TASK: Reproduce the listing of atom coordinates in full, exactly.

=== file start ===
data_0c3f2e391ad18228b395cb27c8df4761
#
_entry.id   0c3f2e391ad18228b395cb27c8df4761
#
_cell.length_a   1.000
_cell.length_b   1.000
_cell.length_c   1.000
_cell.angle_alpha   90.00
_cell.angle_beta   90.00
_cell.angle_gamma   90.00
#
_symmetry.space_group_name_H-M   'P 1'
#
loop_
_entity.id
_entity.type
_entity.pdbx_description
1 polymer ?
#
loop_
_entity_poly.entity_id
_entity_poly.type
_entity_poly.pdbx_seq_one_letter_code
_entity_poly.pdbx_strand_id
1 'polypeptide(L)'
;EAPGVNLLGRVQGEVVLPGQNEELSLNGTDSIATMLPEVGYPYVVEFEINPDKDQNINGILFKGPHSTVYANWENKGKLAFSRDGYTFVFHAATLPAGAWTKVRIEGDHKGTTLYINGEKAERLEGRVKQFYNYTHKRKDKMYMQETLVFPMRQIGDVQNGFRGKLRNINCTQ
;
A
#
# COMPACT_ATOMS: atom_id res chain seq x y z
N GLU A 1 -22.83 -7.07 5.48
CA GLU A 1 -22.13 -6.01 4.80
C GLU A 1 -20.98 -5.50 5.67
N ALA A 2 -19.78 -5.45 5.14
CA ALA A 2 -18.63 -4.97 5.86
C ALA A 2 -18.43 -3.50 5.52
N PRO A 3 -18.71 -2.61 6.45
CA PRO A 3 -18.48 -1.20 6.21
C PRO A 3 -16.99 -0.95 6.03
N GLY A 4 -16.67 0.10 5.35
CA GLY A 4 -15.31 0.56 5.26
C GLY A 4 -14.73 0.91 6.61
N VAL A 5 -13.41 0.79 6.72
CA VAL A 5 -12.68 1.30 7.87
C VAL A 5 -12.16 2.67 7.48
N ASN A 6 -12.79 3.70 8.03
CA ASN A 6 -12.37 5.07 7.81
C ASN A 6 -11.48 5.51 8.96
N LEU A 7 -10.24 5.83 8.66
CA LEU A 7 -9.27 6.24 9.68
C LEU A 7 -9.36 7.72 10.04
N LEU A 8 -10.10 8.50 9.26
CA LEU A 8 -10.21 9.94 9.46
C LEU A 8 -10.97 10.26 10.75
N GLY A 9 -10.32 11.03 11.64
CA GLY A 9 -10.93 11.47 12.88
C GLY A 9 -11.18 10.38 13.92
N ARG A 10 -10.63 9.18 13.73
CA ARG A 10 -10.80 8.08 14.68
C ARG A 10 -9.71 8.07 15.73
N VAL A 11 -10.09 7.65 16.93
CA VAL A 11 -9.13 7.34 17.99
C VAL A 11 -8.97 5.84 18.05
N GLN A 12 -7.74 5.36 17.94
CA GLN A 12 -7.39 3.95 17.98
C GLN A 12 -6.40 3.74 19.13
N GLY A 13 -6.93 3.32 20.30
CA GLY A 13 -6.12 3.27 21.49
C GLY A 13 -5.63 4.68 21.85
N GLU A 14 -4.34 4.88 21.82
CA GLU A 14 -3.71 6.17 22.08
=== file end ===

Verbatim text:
data_0c3f2e391ad18228b395cb27c8df4761
#
_entry.id   0c3f2e391ad18228b395cb27c8df4761
#
_cell.length_a   1.000
_cell.length_b   1.000
_cell.length_c   1.000
_cell.angle_alpha   90.00
_cell.angle_beta   90.00
_cell.angle_gamma   90.00
#
_symmetry.space_group_name_H-M   'P 1'
#
loop_
_entity.id
_entity.type
_entity.pdbx_description
1 polymer ?
#
loop_
_entity_poly.entity_id
_entity_poly.type
_entity_poly.pdbx_seq_one_letter_code
_entity_poly.pdbx_strand_id
1 'polypeptide(L)'
;EAPGVNLLGRVQGEVVLPGQNEELSLNGTDSIATMLPEVGYPYVVEFEINPDKDQNINGILFKGPHSTVYANWENKGKLAFSRDGYTFVFHAATLPAGAWTKVRIEGDHKGTTLYINGEKAERLEGRVKQFYNYTHKRKDKMYMQETLVFPMRQIGDVQNGFRGKLRNINCTQ
;
A
#
# COMPACT_ATOMS: atom_id res chain seq x y z
N GLU A 1 -22.83 -7.07 5.48
CA GLU A 1 -22.13 -6.01 4.80
C GLU A 1 -20.98 -5.50 5.67
N ALA A 2 -19.78 -5.45 5.14
CA ALA A 2 -18.63 -4.97 5.86
C ALA A 2 -18.43 -3.50 5.52
N PRO A 3 -18.71 -2.61 6.45
CA PRO A 3 -18.48 -1.20 6.21
C PRO A 3 -16.99 -0.95 6.03
N GLY A 4 -16.67 0.10 5.35
CA GLY A 4 -15.31 0.56 5.26
C GLY A 4 -14.73 0.91 6.61
N VAL A 5 -13.41 0.79 6.72
CA VAL A 5 -12.68 1.30 7.87
C VAL A 5 -12.16 2.67 7.48
N ASN A 6 -12.79 3.70 8.03
CA ASN A 6 -12.37 5.07 7.81
C ASN A 6 -11.48 5.51 8.96
N LEU A 7 -10.24 5.83 8.66
CA LEU A 7 -9.27 6.24 9.68
C LEU A 7 -9.36 7.72 10.04
N LEU A 8 -10.10 8.50 9.26
CA LEU A 8 -10.21 9.94 9.46
C LEU A 8 -10.97 10.26 10.75
N GLY A 9 -10.32 11.03 11.64
CA GLY A 9 -10.93 11.47 12.88
C GLY A 9 -11.18 10.38 13.92
N ARG A 10 -10.63 9.18 13.73
CA ARG A 10 -10.80 8.08 14.68
C ARG A 10 -9.71 8.07 15.73
N VAL A 11 -10.09 7.65 16.93
CA VAL A 11 -9.13 7.34 17.99
C VAL A 11 -8.97 5.84 18.05
N GLN A 12 -7.74 5.36 17.94
CA GLN A 12 -7.39 3.95 17.98
C GLN A 12 -6.40 3.74 19.13
N GLY A 13 -6.93 3.32 20.30
CA GLY A 13 -6.12 3.27 21.49
C GLY A 13 -5.63 4.68 21.85
N GLU A 14 -4.34 4.88 21.82
CA GLU A 14 -3.71 6.17 22.08